Additionally, the undersigned is currently in the process of resolving an unexpected issue (both today and tomorrow) that could impact Mr. Greenberg’s sentence.

So there may be recent developments of interest, developments that had to wait until courthouses could be opened after rain that was affecting travel.

I hope we’ll get a slew of new titillating new stories about Joel Greenberg’s universe of malfeasance, corruption, and depravity when that sealed cooperation memo is unsealed (or, better yet, if it leads to indictments). But for now, the advent of this sentencing dispute is a helpful reminder that the motives that drive reporting often require overselling the value of the testimony of an admitted fraudster.

29 replies
  1. emptywheel says:

    I’ll note that the unexpected closures of state and federal courthouses would have meant there was no day after the election last week when courthouses in Florida were open.

    But that may just be a coinkydink.

    • Rugger_9 says:

      Well, there was Hurricane Nicole and its aftermath, so that might be a reason.

      Gaetz was re-elected anyway even with all of this stuff in the press. It’s an indictment of FL values and its fundamental hypocrisy about GOP leaders. It’s too bad Florida Man can’t be shamed.

      • emptywheel says:

        That’s explicitly the reason, as noted above.

        My only point is that it unexpectedly forced the rescheduling of things that would have happened in the days between the election and the due dates on the 5K letter and the sentencing memo(s), had his been on time.

        • Savage Librarian says:

          I think it might be the word coinkydink that threw us. Those who live in states with earthquakes, hurricanes, tornadoes, and other abrupt terrifying events may not have understood the intention. Please feel free to discard my lengthy previous comment about weather conditions.

          And thank you very much for this post!

        • Rugger_9 says:

          Fair enough, and FWIW it would be asking a lot to keep a skeleton crew for emergency motions in an unsafe environment. Any trouble getting continuances?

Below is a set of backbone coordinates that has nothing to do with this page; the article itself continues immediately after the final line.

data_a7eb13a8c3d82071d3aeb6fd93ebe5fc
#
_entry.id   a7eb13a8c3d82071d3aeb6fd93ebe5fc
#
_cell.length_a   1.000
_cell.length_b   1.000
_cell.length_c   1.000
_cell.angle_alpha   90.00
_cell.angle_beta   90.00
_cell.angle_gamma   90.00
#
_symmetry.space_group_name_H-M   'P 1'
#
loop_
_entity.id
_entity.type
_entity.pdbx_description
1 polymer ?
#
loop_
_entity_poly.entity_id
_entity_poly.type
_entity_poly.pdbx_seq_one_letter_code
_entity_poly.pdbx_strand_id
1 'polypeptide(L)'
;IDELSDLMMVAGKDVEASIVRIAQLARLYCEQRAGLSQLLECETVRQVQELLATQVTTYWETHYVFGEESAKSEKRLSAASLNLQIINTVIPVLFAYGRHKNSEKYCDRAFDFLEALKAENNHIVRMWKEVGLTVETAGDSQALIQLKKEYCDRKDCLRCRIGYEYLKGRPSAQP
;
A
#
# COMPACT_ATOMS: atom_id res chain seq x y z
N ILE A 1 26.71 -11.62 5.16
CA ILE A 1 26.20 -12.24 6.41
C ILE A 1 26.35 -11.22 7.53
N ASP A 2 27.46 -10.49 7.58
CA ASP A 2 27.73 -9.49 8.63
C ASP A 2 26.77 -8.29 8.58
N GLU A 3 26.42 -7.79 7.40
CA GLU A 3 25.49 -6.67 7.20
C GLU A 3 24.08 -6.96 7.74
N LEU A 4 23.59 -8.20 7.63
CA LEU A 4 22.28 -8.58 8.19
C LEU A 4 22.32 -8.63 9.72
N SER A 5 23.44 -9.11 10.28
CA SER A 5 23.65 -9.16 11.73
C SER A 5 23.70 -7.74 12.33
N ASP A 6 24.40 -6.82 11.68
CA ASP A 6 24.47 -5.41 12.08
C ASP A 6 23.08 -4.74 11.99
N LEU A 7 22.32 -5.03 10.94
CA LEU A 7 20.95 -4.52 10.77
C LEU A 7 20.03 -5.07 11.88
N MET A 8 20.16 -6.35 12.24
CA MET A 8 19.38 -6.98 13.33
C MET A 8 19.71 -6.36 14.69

• bidrec says:

        ” It’s too bad Florida Man can’t be shamed.”

        ’twas always thus:

        “WASHINGTON, July 29 [1976]—The House of Representatives voted overwhelmingly today to reprimand Representative Robert L. F. Sikes, Democrat of Florida, for financial misconduct.

        The vote was 381 to 3, with five House members, including Mr. Sikes, voting “present.”

        Mr. Sikes, a strong conservative, is chairman of the Military Construction Appropriations Subcommittee. He sat impassively through most of the 201minute debate that preceded the ‐vote. Neither he nor any other Representative defended his conduct.

        Afterward, he told reporters that he had expected the vote “because of the atmosphere regarding public officials at this time.”

        He said that he had not addressed the House, even though he had been allotted 20 minutes to speak, because, “I know a stacked deck when I see one.””

        • Rugger_9 says:

          I remember reading a Molly Ivins column about some sort of hinkiness in the TX Lege (a target rich environment for centuries now) justified by the comment “there wasn’t a Bible in the room”.

        • Alan Charbonneau says:

          I remember this. 60 Minutes had an episode relating to Sikes and his misconduct.

          Common Cause complained that he had purchased land on which the federal govt had placed development restrictions. This, in turn, gave it a low market value. He then used his influence in Congress to enact legislation removing those restrictions, pushing the value much higher.

          While Common Cause made the complaint, it wasn’t until the 60 Minutes piece that real action started in Congress due to the outrage in generated (at least, that’s how I remember it, details from my memory are not 100% reliable.😁)

    • Savage Librarian says: